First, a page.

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Not sure what to do with front lawn

Hey guys I am having my drive brindle blockpaved tomorrow and I am looking for ideas on what I should do to the front lawn.

The soil is very hard and nothing will grow in it apart from grass.


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Posts

  • fidgetbonesfidgetbones Posts: 17,574
    Any soil can be improved by removing any bricks or other matter left by builders and adding lots of organic matter such as well rotted farm yard manure.
  • Slow-wormSlow-worm Posts: 1,576
    Wildflowers will grow there, they don't need decent soil. You could get some seeds going, then just dig out patches or edges of the grass and plant the seedlings out. 
    There's lots of ornamental grasses you could put in too, and lavenders would probably be fine.
  • Slow-worm said:
    Wildflowers will grow there, they don't need decent soil. You could get some seeds going, then just dig out patches or edges of the grass and plant the seedlings out. 
    There's lots of ornamental grasses you could put in too, and lavenders would probably be fine.

    That's a good idea.

    I think it would look good if all around the edges were dug out and then planted wildflower seeds all around.

    Do you think I should put something in the middle? I was thinking maybe a rose or something?
  • B3B3 Posts: 27,305
    I don't like straight lines in a garden so I would cut a wide sinuous border running between the far end and the right of your photo and plant it up with whatever appealed..  As the years progressed. I would keep nibbling bits off the grass to make the flower bed wider - but that's me.
    In London. Keen but lazy.
  • Slow-wormSlow-worm Posts: 1,576
    Yeah why not? Dig a big 'ole and put a load of compost in. 👍
  • DovefromaboveDovefromabove Posts: 87,863
    It all depends on what style of garden you like and how much work and ongoing maintenance you are happy to do. To be honest, that lawn doesn’t look too bad and if you’ve a busy life it might be simpler to leave it ‘minimal’ and concentrate on your back garden where you probably will spend more time. 

    Gardening in Central Norfolk on improved gritty moraine over chalk ... free-draining.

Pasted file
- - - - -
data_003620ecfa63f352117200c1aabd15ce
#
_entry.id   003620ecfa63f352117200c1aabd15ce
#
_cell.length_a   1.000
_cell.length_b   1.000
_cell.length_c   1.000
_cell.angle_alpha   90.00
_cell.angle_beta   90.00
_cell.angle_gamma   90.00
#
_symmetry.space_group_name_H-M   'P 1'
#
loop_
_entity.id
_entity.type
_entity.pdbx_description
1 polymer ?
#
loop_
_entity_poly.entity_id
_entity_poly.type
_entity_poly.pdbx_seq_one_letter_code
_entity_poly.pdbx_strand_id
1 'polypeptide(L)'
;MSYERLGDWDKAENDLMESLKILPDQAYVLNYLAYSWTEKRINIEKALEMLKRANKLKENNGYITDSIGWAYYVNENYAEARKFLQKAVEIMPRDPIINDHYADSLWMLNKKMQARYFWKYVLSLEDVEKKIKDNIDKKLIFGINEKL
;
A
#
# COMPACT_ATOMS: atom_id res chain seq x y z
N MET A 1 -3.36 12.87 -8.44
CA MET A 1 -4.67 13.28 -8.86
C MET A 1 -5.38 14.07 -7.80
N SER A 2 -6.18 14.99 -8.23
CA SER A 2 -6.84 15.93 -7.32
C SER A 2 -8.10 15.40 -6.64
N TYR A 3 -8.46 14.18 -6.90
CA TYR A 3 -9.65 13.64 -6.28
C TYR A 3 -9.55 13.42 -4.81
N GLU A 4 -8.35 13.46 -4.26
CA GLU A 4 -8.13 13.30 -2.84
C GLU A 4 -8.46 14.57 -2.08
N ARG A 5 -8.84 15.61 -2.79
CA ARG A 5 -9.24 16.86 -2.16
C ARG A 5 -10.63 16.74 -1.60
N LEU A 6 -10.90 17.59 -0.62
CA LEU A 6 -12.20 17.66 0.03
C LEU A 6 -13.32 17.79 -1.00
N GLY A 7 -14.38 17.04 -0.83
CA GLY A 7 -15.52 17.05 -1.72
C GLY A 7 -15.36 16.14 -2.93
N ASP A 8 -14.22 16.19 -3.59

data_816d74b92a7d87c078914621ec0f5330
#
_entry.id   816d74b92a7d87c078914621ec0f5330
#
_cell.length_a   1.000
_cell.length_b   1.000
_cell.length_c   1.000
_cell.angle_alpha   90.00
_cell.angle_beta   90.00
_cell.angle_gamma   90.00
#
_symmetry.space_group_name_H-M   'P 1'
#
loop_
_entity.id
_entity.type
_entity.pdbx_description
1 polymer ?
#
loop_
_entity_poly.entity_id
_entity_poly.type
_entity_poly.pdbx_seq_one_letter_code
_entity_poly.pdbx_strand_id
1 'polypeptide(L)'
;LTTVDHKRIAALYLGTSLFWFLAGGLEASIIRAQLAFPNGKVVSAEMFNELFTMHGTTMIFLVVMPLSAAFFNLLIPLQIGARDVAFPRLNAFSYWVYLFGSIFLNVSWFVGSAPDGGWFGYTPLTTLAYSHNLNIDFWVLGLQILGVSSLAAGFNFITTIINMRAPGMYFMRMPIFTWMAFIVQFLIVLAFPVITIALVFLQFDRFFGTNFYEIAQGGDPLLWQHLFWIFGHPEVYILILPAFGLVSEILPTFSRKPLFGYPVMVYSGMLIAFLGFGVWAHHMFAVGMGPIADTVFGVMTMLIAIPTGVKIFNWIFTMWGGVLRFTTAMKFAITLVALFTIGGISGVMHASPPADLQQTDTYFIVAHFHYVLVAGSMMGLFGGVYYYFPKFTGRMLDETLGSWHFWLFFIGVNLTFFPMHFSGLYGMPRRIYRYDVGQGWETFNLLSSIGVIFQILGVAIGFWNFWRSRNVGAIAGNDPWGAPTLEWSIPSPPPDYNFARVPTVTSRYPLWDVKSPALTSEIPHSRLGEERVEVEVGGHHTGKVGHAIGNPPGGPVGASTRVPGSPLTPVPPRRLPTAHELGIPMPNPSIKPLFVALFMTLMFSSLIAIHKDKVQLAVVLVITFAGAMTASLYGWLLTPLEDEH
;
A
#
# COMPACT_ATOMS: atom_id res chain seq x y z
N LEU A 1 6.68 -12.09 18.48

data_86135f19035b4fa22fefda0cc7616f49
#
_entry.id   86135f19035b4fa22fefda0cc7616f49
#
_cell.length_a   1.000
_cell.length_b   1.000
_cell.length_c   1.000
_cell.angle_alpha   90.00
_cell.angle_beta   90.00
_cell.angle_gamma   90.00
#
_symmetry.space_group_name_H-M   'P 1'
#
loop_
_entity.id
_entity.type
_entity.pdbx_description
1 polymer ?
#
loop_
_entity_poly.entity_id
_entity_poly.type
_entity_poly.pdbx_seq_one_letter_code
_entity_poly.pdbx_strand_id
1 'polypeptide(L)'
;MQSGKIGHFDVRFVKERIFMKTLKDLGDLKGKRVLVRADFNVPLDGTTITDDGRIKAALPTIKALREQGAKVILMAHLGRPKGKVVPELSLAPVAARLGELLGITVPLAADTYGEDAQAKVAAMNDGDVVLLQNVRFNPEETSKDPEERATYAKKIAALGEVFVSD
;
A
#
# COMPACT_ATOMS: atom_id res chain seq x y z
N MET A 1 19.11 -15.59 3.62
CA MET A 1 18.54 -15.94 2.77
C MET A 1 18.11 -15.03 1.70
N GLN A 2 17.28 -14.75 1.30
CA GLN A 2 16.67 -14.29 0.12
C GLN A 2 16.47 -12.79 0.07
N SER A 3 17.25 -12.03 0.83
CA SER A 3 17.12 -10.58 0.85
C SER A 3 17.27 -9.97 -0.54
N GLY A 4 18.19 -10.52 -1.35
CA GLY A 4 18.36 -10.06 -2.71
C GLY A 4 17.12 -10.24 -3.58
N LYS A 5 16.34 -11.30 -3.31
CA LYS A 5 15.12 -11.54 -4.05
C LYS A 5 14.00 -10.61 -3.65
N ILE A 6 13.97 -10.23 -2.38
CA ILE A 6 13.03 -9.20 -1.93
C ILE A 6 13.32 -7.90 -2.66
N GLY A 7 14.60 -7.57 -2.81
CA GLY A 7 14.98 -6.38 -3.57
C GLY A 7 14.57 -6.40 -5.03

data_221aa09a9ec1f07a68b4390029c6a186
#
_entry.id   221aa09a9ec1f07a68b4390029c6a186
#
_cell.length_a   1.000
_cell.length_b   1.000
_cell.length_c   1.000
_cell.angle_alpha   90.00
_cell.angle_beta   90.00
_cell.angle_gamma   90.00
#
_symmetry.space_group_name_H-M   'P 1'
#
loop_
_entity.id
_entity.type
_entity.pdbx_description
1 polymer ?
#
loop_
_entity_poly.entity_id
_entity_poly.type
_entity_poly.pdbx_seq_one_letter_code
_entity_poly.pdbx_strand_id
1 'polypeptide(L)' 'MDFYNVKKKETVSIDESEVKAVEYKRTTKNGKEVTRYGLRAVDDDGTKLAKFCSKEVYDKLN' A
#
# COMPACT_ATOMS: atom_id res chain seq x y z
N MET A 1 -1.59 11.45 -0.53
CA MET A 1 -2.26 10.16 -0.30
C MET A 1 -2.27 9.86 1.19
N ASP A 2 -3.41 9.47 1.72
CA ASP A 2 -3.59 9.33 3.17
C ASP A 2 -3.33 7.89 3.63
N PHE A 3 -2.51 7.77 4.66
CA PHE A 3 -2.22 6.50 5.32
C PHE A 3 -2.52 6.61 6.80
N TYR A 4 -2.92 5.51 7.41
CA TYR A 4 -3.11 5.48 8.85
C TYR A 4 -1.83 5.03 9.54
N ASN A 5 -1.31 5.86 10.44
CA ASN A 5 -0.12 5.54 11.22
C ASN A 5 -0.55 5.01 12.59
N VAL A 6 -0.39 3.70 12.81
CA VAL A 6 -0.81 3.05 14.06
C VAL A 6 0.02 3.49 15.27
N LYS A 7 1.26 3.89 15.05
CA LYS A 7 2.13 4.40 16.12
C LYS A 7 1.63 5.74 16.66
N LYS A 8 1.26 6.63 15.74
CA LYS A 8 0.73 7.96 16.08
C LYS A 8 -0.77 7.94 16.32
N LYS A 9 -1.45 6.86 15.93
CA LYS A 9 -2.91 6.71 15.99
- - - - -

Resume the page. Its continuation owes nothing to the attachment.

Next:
• It also depends on which direction it faces. Is it south facing? It clearly gets the sun! Like Slow-worm, I'd put in lavender, but also plenty of crocuses, of various colours.
    If it doesn't get much sun, then hellebores for winter colour, and maybe a few shrubs to attract the bees. Pyracantha to produce berries for birds, or callicarpa. 
  • FairygirlFairygirl Posts: 54,794
    What would you like to do with it @rickystokesaa?
    What plants do you like or not like, what time do you have to create beds/borders, and maintain them, what kind of budget do you have, what sort of look do you like - formal, contemporary, cottagey etc? All these things are important.  :)
    The big problem with wildflowers is - you'll have a fair bit of empty space over winter. It can be a magnet for 'animal' waste, to be polite.

    If you fancy a specimen in the middle, that's quite easy to do. Remove the turf [circle or square etc depending on preference] improve the soil there, and choose a shrub or tree that will suit your conditions - ie how wet/dry/hot/cold a part of the country you're in, and the aspect of the site - ie how much sun/shade it gets. It doesn't even need to be in the centre.  :)
    It's a place where beautiful isn't enough of a word....



    I live in west central Scotland - not where that photo is...
  • PlantmindedPlantminded Posts: 3,461
    Your lawn does look good considering last summer and the winter we've just had.  I'm thinking along the same line as @Dovefromabove, I'd be inclined to leave it and concentrate on the back garden.  @Slow-worm's recommendation for ornamental grasses and lavender would be easy to manage and give you some interest and impact by mid summer.  They can both tolerate dry, difficult soil but will need regular watering in the first year while they get established. My favourite grasses are Calamagrostis Karl Foerster, any Miscanthus variety and Panicum Northwind.
    Wirral. Sandy, free draining soil.


  • GardenerSuzeGardenerSuze Posts: 5,621
    You could cut out a circular lawn if it is flat enough and plant around that maybe.
     Retired Gardener, new build garden, clay soil, South Notts.


    The more I garden the less I know but the more pleasure I get from it. Monty Don 
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